Research Article | Open Access

# Traveling Wave Solutions for the Generalized Zakharov Equations

**Academic Editor:**Anders Eriksson

#### Abstract

We use the bifurcation method of dynamical systems to study the traveling wave solutions for the generalized Zakharov equations. A number of traveling wave solutions are obtained. Those solutions contain explicit periodic wave solutions, periodic blow-up wave solutions, unbounded wave solutions, kink profile solitary wave solutions, and solitary wave solutions. Relations of the traveling wave solutions are given. Some previous results are extended.

#### 1. Introduction

The Zakharov equations which is one of the fundamental models governing dynamics of nonlinear waves in one-dimensional systems. It describes the interaction between high-frequency and low-frequency waves. The physically most important example involves the interaction between the Langmuir and ion-acoustic waves in plasmas [1]. The equations can be derived from a hydrodynamic description of the plasma [2, 3]. However, some important effects such as transit-time damping and ion nonlinearities, which are also implied by the fact that the values used for the ion damping have been anomalously large from the point of view of linear ion-acoustic wave dynamics, have been ignored in (1.1). This is equivalent to saying that (1.1) is a simplified model of strong Langmuir turbulence. Thus we have to generalize (1.1) by taking more elements into account. Starting from the dynamical plasma equations with the help of relaxed Zakharov simplification assumptions, and through making use of the time-averaged two-time-scale two-fluid plasma description, (1.1) are generalized to contain the self-generated magnetic field [4, 5], and the first related study on magnetized plasmas in [6, 7]. The generalized Zakharov equations are a set of coupled equations and may be written as [8]

Malomed et al. [8] analyzed internal vibrations of a solitary wave in (1.2) by means of a variational approach. Wang and Li [9] obtained a number of periodic wave solutions of (1.2) by using extended F-expansion method. Javidi and Golbabai [10] used the He's variational iteration method to obtain solitary wave solutions of (1.2). Zhang [11] obtained the exact traveling wave solutions of (1.2) by using the direct algebraic method. Zhang [12] used He’s semi-inverse method to search for solitary wave solutions of (1.2). Javidi and Golbabai [13] obtained the exact and numerical solutions of (1.2) by using the variational iteration method. Li et al. [14] used the Exp-function method to seek exact solutions of (1.2). Borhanifar et al. [15] obtained the generalized solitary solutions and periodic solutions of (1.2) by using the Exp-function method. Khan et al. [16] used He's variational approach to obtain new soliton solutions of (1.2).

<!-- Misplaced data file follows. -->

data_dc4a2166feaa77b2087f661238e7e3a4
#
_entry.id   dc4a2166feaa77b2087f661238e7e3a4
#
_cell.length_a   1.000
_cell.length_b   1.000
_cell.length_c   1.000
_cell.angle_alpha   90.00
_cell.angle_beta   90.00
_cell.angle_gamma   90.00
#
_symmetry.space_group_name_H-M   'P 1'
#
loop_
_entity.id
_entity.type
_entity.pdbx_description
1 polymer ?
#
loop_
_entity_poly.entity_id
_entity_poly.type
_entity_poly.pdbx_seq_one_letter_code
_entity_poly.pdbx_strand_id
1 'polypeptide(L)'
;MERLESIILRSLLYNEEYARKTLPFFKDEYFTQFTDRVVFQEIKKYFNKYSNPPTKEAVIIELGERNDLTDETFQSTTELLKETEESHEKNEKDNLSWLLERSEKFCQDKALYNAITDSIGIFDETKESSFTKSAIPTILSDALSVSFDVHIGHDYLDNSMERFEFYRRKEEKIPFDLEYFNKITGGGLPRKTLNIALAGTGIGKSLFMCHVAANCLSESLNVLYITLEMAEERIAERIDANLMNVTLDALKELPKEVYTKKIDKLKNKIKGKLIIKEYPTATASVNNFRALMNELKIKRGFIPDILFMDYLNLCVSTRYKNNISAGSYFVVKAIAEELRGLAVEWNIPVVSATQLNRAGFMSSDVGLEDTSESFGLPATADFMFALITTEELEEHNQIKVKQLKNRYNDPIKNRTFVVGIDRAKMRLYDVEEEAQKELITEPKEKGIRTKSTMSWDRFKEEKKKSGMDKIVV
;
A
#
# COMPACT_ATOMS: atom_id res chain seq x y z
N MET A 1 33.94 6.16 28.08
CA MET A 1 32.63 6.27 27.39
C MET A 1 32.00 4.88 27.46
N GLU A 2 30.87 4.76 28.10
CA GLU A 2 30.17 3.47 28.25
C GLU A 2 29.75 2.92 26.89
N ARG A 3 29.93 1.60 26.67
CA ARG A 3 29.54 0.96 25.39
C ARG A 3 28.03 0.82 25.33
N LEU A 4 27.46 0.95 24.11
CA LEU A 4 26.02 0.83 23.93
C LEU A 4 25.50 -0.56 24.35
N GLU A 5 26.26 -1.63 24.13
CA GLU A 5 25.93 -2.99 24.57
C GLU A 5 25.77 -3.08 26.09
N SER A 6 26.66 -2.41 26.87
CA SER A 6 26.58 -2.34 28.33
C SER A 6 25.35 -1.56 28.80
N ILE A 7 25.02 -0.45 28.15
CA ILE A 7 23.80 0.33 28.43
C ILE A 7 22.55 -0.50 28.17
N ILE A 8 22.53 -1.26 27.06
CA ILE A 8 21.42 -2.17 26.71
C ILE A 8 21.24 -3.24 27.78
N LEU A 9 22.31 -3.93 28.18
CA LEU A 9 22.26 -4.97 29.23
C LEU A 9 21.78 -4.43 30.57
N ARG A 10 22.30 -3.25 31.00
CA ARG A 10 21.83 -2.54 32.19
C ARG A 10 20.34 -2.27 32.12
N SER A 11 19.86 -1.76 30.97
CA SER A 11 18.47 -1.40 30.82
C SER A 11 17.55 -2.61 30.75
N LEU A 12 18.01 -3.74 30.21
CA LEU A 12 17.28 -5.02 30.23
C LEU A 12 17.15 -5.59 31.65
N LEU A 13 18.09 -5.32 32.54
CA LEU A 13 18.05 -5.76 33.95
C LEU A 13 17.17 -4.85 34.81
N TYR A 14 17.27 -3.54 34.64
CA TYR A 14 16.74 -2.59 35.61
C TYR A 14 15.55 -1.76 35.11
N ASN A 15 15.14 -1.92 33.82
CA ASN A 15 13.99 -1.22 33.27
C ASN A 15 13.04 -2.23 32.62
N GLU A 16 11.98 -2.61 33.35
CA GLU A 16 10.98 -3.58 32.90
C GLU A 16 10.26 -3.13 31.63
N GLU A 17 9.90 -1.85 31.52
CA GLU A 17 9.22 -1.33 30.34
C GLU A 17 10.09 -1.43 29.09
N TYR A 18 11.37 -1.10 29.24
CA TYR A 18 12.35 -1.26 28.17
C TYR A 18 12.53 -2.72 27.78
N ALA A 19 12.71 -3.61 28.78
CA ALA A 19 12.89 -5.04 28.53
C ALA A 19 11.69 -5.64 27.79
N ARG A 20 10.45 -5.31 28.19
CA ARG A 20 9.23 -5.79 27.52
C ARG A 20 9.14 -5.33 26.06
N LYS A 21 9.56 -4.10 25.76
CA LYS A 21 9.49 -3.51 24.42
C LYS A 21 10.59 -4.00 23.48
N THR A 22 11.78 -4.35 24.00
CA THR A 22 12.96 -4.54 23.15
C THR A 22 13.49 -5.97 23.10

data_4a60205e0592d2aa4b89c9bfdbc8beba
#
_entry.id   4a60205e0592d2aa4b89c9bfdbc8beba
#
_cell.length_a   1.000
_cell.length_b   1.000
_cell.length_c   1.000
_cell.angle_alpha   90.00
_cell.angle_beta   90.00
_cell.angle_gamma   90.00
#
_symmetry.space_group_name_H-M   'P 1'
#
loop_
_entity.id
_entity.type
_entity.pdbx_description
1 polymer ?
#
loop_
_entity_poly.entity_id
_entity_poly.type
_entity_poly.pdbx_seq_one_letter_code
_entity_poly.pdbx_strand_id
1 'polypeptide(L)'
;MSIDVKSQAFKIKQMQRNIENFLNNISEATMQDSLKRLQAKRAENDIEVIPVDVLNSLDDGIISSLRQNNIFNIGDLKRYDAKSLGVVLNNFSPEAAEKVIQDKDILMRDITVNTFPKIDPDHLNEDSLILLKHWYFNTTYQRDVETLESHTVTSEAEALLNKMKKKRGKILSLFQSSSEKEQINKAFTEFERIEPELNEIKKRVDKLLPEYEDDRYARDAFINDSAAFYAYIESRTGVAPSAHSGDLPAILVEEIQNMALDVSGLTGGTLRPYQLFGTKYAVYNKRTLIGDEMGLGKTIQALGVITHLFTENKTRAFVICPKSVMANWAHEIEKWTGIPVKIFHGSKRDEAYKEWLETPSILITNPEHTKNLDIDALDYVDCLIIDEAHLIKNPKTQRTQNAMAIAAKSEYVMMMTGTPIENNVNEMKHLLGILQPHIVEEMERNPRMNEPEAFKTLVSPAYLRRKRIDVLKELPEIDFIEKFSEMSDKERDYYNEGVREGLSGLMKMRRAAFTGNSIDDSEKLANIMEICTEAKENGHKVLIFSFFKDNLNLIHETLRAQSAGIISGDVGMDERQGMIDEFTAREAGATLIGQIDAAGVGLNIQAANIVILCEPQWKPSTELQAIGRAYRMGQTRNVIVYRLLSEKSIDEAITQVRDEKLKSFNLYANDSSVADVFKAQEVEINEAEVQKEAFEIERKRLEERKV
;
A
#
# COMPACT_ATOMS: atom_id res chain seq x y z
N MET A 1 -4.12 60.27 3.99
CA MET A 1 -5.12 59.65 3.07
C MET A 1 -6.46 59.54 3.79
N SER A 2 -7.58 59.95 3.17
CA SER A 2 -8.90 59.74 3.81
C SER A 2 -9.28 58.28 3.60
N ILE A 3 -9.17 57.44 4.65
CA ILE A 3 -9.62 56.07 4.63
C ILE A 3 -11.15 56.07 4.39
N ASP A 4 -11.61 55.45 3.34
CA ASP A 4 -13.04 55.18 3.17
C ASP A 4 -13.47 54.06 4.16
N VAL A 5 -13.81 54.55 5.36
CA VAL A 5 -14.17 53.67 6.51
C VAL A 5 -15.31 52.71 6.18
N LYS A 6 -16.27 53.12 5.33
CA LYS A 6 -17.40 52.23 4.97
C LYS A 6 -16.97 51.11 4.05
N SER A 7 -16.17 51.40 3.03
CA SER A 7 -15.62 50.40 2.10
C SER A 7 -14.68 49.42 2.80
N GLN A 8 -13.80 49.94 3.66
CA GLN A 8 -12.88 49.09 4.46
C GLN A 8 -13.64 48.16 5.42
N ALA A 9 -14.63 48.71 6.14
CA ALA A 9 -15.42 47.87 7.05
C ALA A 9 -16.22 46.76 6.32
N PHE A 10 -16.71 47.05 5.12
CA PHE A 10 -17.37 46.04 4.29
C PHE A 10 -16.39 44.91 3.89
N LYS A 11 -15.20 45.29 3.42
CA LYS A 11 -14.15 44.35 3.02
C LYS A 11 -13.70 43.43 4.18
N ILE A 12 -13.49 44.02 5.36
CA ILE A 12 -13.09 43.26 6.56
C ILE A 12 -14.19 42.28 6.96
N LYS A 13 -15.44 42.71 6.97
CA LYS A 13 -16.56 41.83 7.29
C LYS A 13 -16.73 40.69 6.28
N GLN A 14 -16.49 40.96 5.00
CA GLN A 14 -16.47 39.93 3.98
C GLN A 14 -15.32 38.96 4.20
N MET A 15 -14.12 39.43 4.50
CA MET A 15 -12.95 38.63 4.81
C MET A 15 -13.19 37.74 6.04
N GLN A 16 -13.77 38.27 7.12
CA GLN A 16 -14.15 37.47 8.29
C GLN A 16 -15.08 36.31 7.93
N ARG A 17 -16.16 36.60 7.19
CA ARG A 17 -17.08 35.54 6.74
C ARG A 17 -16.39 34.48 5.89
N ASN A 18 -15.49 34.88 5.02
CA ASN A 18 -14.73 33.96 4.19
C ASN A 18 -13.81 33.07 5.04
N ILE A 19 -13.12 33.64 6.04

The aim of this paper is to study the traveling wave solutions and their limits for (1.2) by using the bifurcation method and qualitative theory of dynamical systems [17–24]. Through some special phase orbits, we obtain many smooth periodic wave solutions and periodic blow-up solutions. Their limits contain kink-profile solitary wave solutions, unbounded wave solutions, periodic blow-up solutions, and solitary wave solutions.

The remainder of this paper is organized as follows. In Section 2, by using the bifurcation theory of planar dynamical systems, two-phase portraits for the corresponding traveling wave system of (1.2) are given under different parameter conditions. The relations between the traveling wave solutions and the Hamiltonian are presented. In Section 3, we obtain a number of traveling wave solutions of (1.2) and give the relations of the traveling wave solutions. A short conclusion will be given in Section 4.

#### 2. Phase Portraits and Qualitative Analysis

We assume that the traveling wave solutions of (1.2) is of the form where and are real functions; , and are real constants.

Substituting (2.1) into (1.2), we have

Integrating the second equation of (2.2) twice, and letting the first integral constant be zero, we have where is integral constant.

Substituting (2.3) into the first equation of (2.2), we have

Letting , , and , then we get the following planar system

Obviously, the above system (2.5) is a Hamiltonian system with Hamiltonian function

In order to investigate the phase portrait of (2.5), set

Obviously, has three zero points, , , and , which are given as follows:

Letting be one of the singular points of system (2.5), then the characteristic values of the linearized system of system (2.5) at the singular points are

From the qualitative theory of dynamical systems, we know that:(1)if , is a saddle point;(2)if , is a center point;(3)if , is a degenerate saddle point;

Therefore, we obtain the phase portraits of system (2.5) in Figure 1.

**(a)**

**(b)**

Let where is Hamiltonian.

Next, we consider the relations between the orbits of (2.5) and the Hamiltonian .

Set According to Figure 1, we get the following propositions.

Proposition 2.1. *Suppose that and , we have the following. *(1)When or , system (2.5) does not have any closed orbit.(2)When , system (2.5) has three periodic orbits , , and .(3)When , system (2.5) has two periodic orbits and .(4)When , system (2.5) has two heteroclinic orbits and .

Proposition 2.2. * Suppose that and , we have the following.*(1)When , system (2.5) does not have any closed orbit.(2)When , system (2.5) has two periodic orbits and .(3)When , system (2.5) has two homoclinic orbits and .(4)When , system (2.5) has a periodic orbit .